If you are a food manufacturer, you know that making sure your labels are compliant with FDA regulations is important.  It is no different under the California regulations for edible cannabis products.  The labeling on packages of edibles must have two components:  a primary panel and an informational panel.

The primary panel must include:

  1. The identity of the product in a text size reasonably related to the most prominent printed matter on the panel, and the words “cannabis-infused” immediately above in a text size larger than the text size used for the identity of the product;
  2. The universal symbol as shown below, printed conspicuously and legibly, not less than a half inch by a half inch;
    CA Cannabis symbol
  3. Net weight or volume of the contents; and
  4. THC and CBD (Cannabidiol, the non-psychoactive cannabis compound) content of the package, as well as the THC and CBD content per serving, all expressed in milligrams.

The informational panel must include:

  1. Name and contact number or website address of the manufacturer;
  2. Date of manufacture and packaging;
  4. If for medicinal use, the statement “FOR MEDICAL USE ONLY”;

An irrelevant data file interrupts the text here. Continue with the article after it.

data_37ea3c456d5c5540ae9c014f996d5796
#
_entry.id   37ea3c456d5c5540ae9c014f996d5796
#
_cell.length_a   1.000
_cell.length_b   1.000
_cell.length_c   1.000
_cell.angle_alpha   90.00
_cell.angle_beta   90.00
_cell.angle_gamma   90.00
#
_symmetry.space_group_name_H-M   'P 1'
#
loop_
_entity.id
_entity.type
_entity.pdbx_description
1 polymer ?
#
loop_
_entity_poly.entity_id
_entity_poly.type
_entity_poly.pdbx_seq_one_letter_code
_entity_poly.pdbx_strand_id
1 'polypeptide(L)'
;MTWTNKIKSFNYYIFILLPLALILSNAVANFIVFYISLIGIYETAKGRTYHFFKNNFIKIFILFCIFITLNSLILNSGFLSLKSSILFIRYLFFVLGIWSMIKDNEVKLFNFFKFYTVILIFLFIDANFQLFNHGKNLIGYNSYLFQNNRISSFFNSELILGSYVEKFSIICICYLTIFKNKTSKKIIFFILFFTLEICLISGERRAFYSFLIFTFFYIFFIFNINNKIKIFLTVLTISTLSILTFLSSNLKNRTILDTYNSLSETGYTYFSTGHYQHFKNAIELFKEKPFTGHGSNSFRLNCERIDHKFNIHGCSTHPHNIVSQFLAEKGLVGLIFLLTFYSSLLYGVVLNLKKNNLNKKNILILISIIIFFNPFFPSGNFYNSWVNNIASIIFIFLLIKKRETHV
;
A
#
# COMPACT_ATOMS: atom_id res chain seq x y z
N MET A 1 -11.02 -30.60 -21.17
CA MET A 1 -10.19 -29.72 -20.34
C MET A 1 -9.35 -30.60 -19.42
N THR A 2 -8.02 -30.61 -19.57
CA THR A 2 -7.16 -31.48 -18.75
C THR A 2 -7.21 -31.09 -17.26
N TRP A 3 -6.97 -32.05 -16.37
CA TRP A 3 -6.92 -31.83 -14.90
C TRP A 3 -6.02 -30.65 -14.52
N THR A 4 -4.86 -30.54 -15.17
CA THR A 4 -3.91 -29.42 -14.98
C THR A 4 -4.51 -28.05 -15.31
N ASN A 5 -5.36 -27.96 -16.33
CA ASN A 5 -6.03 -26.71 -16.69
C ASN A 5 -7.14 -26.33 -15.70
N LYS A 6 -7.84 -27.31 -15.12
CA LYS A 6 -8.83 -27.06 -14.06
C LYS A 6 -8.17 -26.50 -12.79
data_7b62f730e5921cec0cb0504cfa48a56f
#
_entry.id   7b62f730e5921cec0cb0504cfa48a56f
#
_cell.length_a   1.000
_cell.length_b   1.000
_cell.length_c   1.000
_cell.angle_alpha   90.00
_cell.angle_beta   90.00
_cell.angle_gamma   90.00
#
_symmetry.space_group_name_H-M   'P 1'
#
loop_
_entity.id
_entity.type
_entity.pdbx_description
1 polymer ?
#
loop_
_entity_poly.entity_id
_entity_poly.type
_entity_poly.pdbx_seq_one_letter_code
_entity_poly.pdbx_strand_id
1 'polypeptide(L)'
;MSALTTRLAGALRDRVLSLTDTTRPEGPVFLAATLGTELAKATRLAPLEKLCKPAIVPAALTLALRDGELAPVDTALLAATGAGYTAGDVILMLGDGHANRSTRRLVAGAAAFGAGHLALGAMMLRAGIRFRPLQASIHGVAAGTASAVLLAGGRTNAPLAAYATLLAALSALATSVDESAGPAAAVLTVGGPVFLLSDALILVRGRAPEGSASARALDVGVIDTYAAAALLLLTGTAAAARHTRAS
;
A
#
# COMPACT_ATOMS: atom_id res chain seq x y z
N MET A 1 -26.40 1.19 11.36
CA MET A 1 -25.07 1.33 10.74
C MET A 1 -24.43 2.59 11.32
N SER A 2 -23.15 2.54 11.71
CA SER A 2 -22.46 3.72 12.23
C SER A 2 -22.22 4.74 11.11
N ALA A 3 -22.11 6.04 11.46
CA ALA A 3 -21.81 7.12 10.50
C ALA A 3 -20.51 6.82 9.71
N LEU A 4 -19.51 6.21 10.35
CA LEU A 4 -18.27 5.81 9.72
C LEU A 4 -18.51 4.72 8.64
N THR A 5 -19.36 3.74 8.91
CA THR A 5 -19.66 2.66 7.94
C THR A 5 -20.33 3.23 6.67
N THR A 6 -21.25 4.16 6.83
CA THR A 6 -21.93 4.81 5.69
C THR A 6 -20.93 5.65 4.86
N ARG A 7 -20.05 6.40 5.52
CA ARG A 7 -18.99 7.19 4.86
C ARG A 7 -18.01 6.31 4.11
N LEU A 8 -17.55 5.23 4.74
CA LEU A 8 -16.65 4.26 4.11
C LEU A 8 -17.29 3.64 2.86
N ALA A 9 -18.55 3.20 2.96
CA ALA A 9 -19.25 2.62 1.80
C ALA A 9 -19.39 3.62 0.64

5. A list of all product ingredients in descending order of predominance by weight or volume;
  6. If the product contains a major food allergen, the word “contains” followed by a list of such allergens;
  7. The names of any artificial food colorings contained in the product;
  8. The amount, in grams, of sodium, sugar, carbohydrates, and total fat per serving;
  9. Instructions for use, such as the method of consumption or application, and any preparation necessary prior to use;
  10. The product expiration date, “use by” date, or “best by” date, if any; and
  11. The UID (the unique identifier for use in the track-and-trace system established by the Department of Food and Agriculture) and, if used, the batch number.

The label can’t contain any claims that the cannabis was grown in a California county if it was not actually grown there and can only name the California county in which it was actually grown.  The label can’t have any false or misleading information, and can’t make any health-related claims that are untrue or misleading. However, the label can include a statement of effects – information on the characteristic anticipated effects if the manufacturer has substantiation that the information is truthful and not misleading, as long as there are no claims of health benefits.